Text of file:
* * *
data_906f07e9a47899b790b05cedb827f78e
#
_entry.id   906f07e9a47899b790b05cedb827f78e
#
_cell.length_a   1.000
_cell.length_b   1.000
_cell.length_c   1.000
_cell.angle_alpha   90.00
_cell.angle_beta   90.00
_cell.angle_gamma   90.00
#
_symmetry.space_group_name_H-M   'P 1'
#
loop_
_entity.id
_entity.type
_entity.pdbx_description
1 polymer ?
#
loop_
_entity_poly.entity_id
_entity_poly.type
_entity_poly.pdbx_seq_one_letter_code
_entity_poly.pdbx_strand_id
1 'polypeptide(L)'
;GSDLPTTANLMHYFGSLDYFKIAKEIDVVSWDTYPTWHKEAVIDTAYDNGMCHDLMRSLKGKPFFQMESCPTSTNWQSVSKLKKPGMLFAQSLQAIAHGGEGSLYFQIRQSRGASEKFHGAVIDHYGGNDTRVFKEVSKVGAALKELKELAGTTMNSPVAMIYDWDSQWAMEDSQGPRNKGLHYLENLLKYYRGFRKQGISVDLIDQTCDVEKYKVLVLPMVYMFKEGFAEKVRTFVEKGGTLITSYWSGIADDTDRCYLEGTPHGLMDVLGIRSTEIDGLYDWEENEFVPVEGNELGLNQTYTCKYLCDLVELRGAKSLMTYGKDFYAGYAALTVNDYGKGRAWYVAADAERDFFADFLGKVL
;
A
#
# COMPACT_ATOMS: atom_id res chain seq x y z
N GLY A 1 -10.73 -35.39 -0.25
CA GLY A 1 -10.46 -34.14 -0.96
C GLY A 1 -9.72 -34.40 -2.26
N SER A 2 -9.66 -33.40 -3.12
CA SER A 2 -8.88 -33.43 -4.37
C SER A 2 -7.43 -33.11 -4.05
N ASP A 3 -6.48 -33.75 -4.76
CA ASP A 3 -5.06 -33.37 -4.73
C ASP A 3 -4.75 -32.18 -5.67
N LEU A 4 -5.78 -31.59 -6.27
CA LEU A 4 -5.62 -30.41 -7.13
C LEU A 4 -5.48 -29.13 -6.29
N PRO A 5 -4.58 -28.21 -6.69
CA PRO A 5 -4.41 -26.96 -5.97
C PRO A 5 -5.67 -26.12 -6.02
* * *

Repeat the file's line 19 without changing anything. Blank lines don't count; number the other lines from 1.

#